Mandatory Reading

Dr. Adam (aka AKMA) has posted some of the material he presented at a clergy day. The first part* is an excellent overview of the problems of interpretation in an ecclesial context and maps some of the very real issues at work in our Anglican debate. What he leads to without saying in so many words is a spirit of generosity and hospitality when it comes to other peoples’ readings of Scripture. I think he has absolutely hit the nail on the head.

The perennial Christian problem, though, is courage. How do we maintain the courage and conviction to be open-minded, hospitible and generous even when we suspect heartily that our readings and sometimes our very person will be met with close-mindedness or even hatred? As I see it, this perspective reopens the age-old debate about Christian attitudes to abuse. What is the texture of the specturm from being abusive in turn (which clearly is bad) to playing the role of the Christian door-mat (which is equally bad). I’ve always envisioned that there is a place somewhere on that spectrum where vulnerability and openness pass through the paradox of the cross that transforms weakness into strength where the very meekness and innocence of the lamb standing as if it had been slain is transformed into the eschatological power of the conquering lion of the tribe of Judah (cf. Rev 5:5-6). Of course, finding that place can be a real trick…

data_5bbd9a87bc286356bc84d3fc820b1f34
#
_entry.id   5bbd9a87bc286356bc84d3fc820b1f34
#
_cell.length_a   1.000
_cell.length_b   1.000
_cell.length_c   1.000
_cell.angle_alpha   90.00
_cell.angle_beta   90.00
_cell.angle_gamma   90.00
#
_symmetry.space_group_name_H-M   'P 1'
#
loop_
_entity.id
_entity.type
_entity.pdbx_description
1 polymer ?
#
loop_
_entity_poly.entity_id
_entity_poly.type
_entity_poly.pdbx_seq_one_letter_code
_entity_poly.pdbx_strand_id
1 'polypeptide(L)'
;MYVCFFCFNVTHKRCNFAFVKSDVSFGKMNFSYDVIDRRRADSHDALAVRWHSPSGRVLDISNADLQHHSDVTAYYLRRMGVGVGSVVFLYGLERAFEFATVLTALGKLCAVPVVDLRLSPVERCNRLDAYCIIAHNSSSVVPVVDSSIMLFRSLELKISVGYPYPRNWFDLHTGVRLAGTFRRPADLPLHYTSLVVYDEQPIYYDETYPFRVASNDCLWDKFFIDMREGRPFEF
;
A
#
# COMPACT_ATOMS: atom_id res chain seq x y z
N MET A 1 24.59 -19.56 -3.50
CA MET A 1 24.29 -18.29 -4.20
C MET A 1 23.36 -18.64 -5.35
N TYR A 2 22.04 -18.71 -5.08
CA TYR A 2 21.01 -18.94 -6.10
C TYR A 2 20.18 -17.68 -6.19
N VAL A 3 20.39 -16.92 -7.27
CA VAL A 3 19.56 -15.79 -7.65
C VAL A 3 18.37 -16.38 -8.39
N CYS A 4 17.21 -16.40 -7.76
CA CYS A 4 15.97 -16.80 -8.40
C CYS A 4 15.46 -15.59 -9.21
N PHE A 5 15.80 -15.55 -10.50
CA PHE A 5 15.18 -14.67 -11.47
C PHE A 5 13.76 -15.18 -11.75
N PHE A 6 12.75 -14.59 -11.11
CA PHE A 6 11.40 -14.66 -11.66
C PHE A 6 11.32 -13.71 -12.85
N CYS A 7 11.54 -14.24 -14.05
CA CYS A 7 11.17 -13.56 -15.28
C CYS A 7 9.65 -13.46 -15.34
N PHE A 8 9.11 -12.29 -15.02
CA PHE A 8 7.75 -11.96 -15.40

The Menologium is translated; I hope to post it later tonight.

*I’m attempting a trackback…we’ll see if it works. [Update: Didn’t work…hmmm.]

5 thoughts on “Mandatory Reading

  1. *Christopher


    That is indeed the trick, and I think it requires a lot of spaces for silence and an ability to live with non-consensus in the meantime while supporting all of us in the hard-struggling places we are as faithful Christians.

    That’s my beef really, we talk about “bigots” and such terms as a problem, but so is “unorthodox”. But there is a power difference at play in all of this. Folks like myself are often thought of as not taking theology or the Bible seriously or our faith seriously. I often find that in such settings I’m put up on a block like at auction for everyone to talk about without the mutual vulnerability. The cry is “justify yourself!” There’s a sense in which my claim to follow Christ is somehow ancillary to everyone else figuring this out as the Body…of which I’m not really a member.
    Having been through one to many of these “conversations” in liberal parishes, I’m not sure I’m willing to undergo any of those ever again….I’m more likely just to go silent and into mediation as everyone hashes it out. I’m reminded of Jesus before Pilate.

    BTW: I would appreciate your thoughts on my latest posting, especially given brian’s comment.

  2. bls

    Well, wasn’t there something about being “wise as serpents and gentle as doves.”

    The “wise” part is important.

  3. Annie

    Trackback has never worked for me, either.

    I call it the window of doubt although it is terribly difficult to keep open when people are hurling accusations, usually false.


  4. LutheranChik

    My tendency in these situations is to become defensive, snide and dismissive. Which is neither Christlike nor particularly effective. [rueful smile] Which always manages to underscore for me the truth that I don’t always, or even most of the time, get it right.

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